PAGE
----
The relevant section of Beth Sale's article which includes a mention of our permanent collection woodcuts:
Every now and then, someone comes along and changes the way things are done. Dreaming and then making that dream a reality are what makes an artist. Sometimes the dream takes years to come to fruition. Sometimes it requires inventing new ways of creating. Sometimes it requires new ways of displaying.
The Woodcut Bible: Jay Bolotin’s woodcut film titled The Jackleg Testament, Part One: Jack and Eve is currently on view at the Georgia Museum of Art (GMOA). The film is Bolotin’s variation of the Book of Genesis, reinterpreted as an imaginative, dark tale of theatre and adventure, involving Eve, Jack (a Jack-in-the-box freed from his box), and a godlike figure called Nobodaddy (a reference to the poetry of William Blake). Bolotin created the film by making woodcuts of the characters, landscape elements and props, and scanning them into a computer for manipulation. The woodcuts used in the production of the film are displayed in the exhibit as a supplement, offering “behind-the-scenes” access, which works on two levels. Images used to make the film are on view, as well as the plates used to create the woodcuts. Examples of large circular woodcut plates help the viewer identify the process required to make the finished product. These plates, along with the large wooden sculpture of Daniel Boone, were not originally part of the traveling exhibit; they were selected by Curator of Exhibitions Dennis Harper for inclusion in the GMOA show. The sculpture of Daniel Boone is included in the film, although the inclusion is in reference only, and serves as an example of the solidity of the world Bolotin has created. Bolotin created a woodcut of the sculpture and included it in the plot of the film. “A portfolio of prints that outlines the narrative” is also included in the exhibit. While “claymation” (stop motion animation using clay as the image-making medium) has been used for decades, this is likely the first film created using woodcuts. Bolotin, who first used the term “Woodcut Motion Picture,” is credited as having forged a new path. He wrote the script and the musical score, and performed music and the voice of Nobodaddy. The film also features the vocal talents of Karin Bergquist, and opera singers Monte Jaffe and Nigel Robson. Layers upon layers of literary and biblical references are woven into the script and imagery.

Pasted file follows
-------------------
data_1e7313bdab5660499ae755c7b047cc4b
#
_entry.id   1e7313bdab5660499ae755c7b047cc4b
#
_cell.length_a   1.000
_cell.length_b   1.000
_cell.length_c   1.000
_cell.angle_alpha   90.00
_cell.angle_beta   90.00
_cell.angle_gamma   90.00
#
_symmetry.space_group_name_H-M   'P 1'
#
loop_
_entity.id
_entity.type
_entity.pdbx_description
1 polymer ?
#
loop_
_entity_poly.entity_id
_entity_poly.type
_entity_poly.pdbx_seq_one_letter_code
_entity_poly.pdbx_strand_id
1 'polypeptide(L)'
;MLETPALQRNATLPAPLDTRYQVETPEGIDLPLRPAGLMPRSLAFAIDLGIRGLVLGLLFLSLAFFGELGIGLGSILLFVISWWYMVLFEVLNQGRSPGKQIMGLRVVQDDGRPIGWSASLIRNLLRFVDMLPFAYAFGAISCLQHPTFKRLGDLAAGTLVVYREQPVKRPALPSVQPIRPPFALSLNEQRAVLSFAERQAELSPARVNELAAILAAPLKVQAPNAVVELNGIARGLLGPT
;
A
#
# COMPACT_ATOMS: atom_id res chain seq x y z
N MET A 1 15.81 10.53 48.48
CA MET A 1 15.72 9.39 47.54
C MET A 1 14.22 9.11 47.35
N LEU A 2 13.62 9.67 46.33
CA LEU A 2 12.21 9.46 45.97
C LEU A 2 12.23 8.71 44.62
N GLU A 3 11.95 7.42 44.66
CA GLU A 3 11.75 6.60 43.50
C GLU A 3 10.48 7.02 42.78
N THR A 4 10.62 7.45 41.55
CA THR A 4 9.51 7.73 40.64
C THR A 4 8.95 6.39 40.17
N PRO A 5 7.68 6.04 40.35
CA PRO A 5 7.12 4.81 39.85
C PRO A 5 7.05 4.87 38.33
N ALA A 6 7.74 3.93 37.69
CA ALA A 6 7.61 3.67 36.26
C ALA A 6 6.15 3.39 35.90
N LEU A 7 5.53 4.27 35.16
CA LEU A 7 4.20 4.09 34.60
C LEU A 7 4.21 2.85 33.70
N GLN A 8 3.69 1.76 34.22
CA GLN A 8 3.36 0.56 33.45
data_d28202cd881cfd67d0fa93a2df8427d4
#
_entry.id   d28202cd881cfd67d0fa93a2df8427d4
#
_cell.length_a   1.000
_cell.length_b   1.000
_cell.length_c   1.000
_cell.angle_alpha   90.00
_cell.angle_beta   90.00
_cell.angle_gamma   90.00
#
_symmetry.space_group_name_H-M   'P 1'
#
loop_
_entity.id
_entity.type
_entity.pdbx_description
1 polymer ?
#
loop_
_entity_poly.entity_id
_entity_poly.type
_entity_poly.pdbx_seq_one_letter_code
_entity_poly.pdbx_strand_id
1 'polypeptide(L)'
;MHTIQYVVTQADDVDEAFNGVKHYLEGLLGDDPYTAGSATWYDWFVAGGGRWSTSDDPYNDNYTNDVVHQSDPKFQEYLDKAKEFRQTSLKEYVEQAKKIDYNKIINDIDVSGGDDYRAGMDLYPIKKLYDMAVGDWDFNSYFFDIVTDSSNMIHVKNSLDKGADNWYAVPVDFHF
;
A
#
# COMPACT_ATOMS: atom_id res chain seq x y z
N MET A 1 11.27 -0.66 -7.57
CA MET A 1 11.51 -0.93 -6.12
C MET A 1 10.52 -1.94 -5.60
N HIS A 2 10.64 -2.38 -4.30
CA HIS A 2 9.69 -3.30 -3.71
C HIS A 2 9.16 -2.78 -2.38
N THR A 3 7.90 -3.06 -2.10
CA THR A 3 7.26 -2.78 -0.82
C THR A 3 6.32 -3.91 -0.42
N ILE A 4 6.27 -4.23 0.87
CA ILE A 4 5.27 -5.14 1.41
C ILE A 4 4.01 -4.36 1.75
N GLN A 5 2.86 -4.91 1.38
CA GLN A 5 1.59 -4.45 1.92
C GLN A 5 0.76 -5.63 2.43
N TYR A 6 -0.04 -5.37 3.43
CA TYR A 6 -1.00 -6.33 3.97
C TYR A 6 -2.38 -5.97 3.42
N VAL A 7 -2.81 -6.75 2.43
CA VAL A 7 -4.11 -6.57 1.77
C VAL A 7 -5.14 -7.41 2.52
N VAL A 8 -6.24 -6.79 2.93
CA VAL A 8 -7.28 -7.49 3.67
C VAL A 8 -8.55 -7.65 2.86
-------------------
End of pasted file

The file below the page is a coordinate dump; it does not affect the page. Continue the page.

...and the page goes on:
References were taken from William Blake, Shakespeare and the Bible; and literary puns and allusions are scattered throughout the film. Bolotin quotes Nietzsche in the prologue: “We were fashioned to live in paradise and paradise was destined to serve us. Our destiny has been altered; this has also happened with the destiny of paradise not stated.” Watching the film is “like reading James Joyce,” says Harper.
For example, Bolotin titles one section of the film where Eve catches the apple “the Beginnings of Irony,” alluding to both the irony of the biblical story and the first example of irony used in the film. (See this week's cover.) The imagery is dark and morose. The sound track is operatic. The characters’ movements are peculiarly like paper dolls, with only the heads and upper limbs moving. The film alternates between color and black and white, adding to the unique quality. The Georgia Museum became involved in the preparation for this traveling exhibit when the film was still in its early stages, through the introduction of a mutual friend. The hour-long film will run continuously throughout the duration of the exhibit, starting on the hour. Just in time for the summer, sit and watch the film in the cool, dark, air-conditioned museum. The exhibit will be on display through July 8. There will be an opening reception for the summer exhibitions on Friday, May 18, from 6:30 p.m. to 8:30 p.m. Keep your eyes open for a local musical performance by Jay Bolotin. See www.uga.edu/gamuseum or call 706-542-GMOA.
Carved in Wood: Also on view in the Georgia Museum of Art is an exhibit of woodcuts dating from the late-15th century to the 20th century, from the museum’s permanent collection. These prints were chosen by Dennis Harper to illustrate the history and process of the woodcut. Included in the exhibit are Japanese Ukiyo-e prints, such as Hokusai’s “The Great Wave off Kanagawa” from the “36 Views of Mt. Fuji.” The iconic look of woodcuts is seen in Emile Bernard’s “Christ, or Crucifixion” from 1894. A page from Wassily Kandinsky’s collection of poems and woodcuts called “Klånge” (translates as “sounds”) is in the exhibit. Leonard Baskin’s “Florentine” from 1952 shows a dark angel with wings. The variety of woodcut images in the exhibit provides an overview of the technique. Visit www.uga.edu/gamuseum to see more.